Pure, Just and Sustainable Fruits
Introduced by a mutual friend, Yvette and Emmanuel teamed up to address what they identified as a disadvantage to the Ghanaian fruit industry. Much of the value was added outside of the country, which was neither just nor profitable to indigenous farmers. So Yvette and Emmanuel came together to create Yvaya Farm, a brand that serves the community it comes from, serves the world, and creates a global awareness of the amazing creativity and capacity of Ghanaian entrepreneurs in agribusiness. The business partners pride themselves on keeping everything sustainable, pure and above all natural in the entire Yvaya Farm supply chain: their dried fruits use no sulfites, inorganic chemicals or additives and they pay their farmers a fair and competitive price. In this way they are able to achieve their goal of being just to the earth, from which all good things come.
When did you start your business?
We began operations in May 2016 out of [Yvette’s] mom’s kitchen. Emmanuel and I were introduced by a mutual friend and business advisor back in 2017 and both quickly realized we could work way better together than apart and in competition. Since we’ve been working together we’ve grown from 3 farmers and 6 employees to, today, 10 farmers in 3 regions of Ghana, employing 14 people (all under 35, 70% of whom are women).
Why did you start?
Yvette: After noticing that our fruit industry was being under-served – much of its value being taken advantage of outside the country – we decided to start Yvaya Farm. Our dream is to create a brand that serves the community it comes from, serves the world, and creates a global awareness of the amazing creativity and capacity of Ghanaian entrepreneurs in agribusiness. Emmanuel: I realized in my second year in university that there was enormous opportunities in agribusiness and decided to explore.
What motivates you to keep going?
Yvette: This business makes complete sense. And it has so much potential. Agro-processing is uniquely well positioned to reduce the rural-urban development divide and tackle climate change. We work to have a direct economic impact on farming communities by increasing demand for agricultural produce and thus raising incomes. Our relationship to farmers means we can directly incentivize and support organic farming that protects the environment. The relief program can provide the working capital we need to protect our capacity to process and continue our impact. Also, I’m constantly motivated by my peers in industry. They’re super inspiring and I want to be a part of their community. Emmanuel: When I am able to impact lives in a positive way.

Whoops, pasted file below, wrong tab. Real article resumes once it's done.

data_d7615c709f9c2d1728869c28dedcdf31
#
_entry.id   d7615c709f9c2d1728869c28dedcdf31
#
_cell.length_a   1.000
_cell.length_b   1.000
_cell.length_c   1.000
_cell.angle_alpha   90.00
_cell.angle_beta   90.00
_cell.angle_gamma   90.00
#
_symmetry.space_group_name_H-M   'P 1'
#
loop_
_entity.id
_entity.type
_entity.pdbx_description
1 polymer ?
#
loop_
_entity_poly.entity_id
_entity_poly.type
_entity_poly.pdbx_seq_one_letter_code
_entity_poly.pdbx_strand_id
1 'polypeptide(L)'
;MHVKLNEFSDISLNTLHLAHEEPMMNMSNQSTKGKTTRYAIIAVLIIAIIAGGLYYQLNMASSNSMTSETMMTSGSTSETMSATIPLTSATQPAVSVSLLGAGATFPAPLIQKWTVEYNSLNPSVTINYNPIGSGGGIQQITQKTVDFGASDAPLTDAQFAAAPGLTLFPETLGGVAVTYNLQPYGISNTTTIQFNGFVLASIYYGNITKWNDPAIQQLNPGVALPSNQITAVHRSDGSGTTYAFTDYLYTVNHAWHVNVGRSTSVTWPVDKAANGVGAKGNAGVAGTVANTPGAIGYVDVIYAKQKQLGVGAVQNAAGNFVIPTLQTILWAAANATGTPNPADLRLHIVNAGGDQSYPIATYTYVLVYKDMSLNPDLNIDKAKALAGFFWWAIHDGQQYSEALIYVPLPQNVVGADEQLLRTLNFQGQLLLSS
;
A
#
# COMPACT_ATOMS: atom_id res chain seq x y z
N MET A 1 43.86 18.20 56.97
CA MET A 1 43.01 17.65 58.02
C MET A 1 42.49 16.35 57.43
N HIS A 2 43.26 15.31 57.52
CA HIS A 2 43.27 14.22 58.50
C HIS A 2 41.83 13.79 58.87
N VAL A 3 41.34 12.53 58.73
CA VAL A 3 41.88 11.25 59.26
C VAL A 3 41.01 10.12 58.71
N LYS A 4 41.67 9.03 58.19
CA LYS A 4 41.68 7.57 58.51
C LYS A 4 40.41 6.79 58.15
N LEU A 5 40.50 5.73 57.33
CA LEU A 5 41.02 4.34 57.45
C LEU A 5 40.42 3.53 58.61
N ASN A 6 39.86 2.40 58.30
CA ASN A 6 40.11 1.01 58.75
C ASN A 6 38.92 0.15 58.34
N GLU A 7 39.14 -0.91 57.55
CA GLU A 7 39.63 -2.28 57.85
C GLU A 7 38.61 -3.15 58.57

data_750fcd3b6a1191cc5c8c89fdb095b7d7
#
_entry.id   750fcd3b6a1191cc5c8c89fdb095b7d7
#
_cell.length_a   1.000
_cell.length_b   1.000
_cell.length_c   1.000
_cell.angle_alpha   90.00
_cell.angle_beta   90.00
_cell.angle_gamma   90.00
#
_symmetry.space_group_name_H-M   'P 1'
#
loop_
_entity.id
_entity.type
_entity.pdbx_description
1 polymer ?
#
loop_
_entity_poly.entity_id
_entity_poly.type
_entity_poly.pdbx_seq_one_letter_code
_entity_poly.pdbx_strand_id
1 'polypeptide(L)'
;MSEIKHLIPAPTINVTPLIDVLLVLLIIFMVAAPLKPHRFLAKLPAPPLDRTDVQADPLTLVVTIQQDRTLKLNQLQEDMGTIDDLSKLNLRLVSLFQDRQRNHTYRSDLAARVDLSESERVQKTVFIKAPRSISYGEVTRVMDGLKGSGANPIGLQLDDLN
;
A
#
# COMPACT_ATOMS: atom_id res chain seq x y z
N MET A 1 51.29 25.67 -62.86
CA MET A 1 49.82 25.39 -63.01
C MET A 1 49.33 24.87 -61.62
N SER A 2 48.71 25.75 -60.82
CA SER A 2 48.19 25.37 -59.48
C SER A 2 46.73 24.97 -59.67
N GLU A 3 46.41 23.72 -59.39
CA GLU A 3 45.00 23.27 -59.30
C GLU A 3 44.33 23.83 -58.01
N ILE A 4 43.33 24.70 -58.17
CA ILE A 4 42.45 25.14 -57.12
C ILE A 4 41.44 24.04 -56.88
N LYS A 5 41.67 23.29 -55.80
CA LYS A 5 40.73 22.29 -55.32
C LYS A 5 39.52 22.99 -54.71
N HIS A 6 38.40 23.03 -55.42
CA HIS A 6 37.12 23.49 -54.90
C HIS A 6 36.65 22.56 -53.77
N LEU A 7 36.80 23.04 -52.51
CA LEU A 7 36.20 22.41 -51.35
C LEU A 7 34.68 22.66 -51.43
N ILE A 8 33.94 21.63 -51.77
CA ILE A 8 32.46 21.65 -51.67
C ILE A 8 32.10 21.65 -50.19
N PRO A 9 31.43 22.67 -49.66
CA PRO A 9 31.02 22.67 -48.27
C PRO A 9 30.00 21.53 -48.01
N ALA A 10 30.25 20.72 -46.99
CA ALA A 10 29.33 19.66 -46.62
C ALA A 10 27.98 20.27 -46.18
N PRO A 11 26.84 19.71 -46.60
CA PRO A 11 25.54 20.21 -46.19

What do you wish people knew about your business?
Yvette: Often times people think we have a way bigger team than we actually do because we work hard to be professional. This is very flattering, but I think people would go easier on us if they knew. Sometimes I have people calling my phone 3 times in a row because I didn’t respond to an email they sent the same day. Welp. Emmanuel: That our staff is made of 70% women and that we are aiming to run a climate smart zero waste business.
What the first thing you do when you wake up?
Yvette: Honestly…look at my phone lol. But then I have an awesome routine. Aloe Vera and Sea Moss gel shot for health. 10 mins yoga stretch. 15 mins run. 15 mins swim if I can squeeze it in. Coffeeeeeeee. Emmanuel: I take my phone to check the time and thank God.
What is your favorite detoxing regimen?
Yvette: I do a weekly 20 hour fast from Sunday to Monday. Emmanuel: Warm lime juice with honey and ginger.
What are you most grateful for?
Yvette: My health. Also my friends. Emmanuel: Life and family.
What’s the last thing you do before you go to sleep?
Yvette: Um… my phone. But I try and read maybe 5 pages before sleep. Sometimes I allocate a few mins just for day-dreaming and pondering…But I fall asleep easily, so usually I don’t actually succeed in doing more than 1 min of pondering. Emmanuel: Listen to music or a sermon.
What makes you awesome?
Yvette: Yoga, running, swimming Emmanuel: I hardly get angry or overreact when someone offends me.
Where do you give yourself license to have fun?
Yvette: I consume a number of weird health things. I will sometimes just bite into a leaf of aloe vera.
Do you have a favorite mantra?
Yvette: We can do this. Emmanuel: It is well.
What do you love most about Africa?
Yvette: It’s the place where I’ve been able to achieve the greatest level of self-determination. As myself, and specifically as a dark skinned black woman. I mostly just feel like a person making my way through – and not as much defined by the response to my racial identity. Emmanuel: The uniqueness of our diverse culture and the wealth of natural resources.
What frustrates you most about Africa?
Yvette: Whhhyyyyyy does the network work so inconsistently!!! Sometimes it’s fabulous. Other times… internet not working so oop I’ll do calls instead, but wait ! That’s not working either. Kill me. Emmanuel: Our low self-esteem and over reliance on the West.
The mostly female team at Yvaya Farm works together to package delicious, dried sustainable fruits.